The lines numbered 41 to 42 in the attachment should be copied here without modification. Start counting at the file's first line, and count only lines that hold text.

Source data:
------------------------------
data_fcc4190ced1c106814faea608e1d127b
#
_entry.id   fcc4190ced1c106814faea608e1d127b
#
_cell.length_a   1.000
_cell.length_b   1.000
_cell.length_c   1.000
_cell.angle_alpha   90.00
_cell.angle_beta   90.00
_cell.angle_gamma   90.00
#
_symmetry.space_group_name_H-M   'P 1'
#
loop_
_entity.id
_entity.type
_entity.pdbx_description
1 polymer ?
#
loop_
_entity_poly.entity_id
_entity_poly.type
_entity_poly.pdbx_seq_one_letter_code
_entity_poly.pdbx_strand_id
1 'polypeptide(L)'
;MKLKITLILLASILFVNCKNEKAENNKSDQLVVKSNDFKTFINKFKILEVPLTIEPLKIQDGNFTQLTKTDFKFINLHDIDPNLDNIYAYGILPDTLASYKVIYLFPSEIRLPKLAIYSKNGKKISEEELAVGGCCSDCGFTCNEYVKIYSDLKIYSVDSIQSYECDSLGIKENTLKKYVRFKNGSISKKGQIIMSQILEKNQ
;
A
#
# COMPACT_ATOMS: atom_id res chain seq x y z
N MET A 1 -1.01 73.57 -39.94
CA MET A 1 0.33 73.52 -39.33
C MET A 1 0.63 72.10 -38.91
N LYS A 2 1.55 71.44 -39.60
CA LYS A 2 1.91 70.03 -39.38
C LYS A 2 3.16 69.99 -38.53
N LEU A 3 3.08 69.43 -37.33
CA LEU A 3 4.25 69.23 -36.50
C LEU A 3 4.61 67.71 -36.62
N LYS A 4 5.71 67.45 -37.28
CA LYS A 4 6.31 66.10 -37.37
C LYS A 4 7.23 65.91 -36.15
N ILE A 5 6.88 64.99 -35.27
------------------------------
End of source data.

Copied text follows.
CA LYS A 4 6.31 66.10 -37.37
C LYS A 4 7.23 65.91 -36.15